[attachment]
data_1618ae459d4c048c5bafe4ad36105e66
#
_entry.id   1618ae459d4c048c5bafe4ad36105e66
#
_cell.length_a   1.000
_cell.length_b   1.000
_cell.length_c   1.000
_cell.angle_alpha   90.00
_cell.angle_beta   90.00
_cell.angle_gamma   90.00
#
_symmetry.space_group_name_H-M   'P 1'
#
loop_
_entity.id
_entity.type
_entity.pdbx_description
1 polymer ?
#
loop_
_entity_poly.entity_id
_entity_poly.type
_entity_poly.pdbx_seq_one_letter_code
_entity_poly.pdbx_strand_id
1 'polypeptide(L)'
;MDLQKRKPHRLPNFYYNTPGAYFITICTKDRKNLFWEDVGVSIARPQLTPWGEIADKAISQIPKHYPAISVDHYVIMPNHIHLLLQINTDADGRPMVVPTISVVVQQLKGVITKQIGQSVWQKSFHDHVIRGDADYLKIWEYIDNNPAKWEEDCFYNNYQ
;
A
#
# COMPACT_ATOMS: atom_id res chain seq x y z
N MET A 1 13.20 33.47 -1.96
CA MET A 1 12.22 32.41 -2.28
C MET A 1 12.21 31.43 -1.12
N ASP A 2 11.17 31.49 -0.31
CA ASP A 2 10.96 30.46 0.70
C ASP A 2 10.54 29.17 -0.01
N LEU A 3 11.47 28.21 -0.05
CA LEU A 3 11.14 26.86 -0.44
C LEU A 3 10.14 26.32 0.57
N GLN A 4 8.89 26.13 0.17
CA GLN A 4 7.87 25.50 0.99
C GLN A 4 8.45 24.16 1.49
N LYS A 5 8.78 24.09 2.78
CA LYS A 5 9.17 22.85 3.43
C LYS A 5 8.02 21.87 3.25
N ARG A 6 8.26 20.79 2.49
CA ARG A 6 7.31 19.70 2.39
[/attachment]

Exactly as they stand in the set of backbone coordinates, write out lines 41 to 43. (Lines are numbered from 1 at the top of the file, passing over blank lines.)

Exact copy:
CA GLN A 4 7.87 25.50 0.99
C GLN A 4 8.45 24.16 1.49
N LYS A 5 8.78 24.09 2.78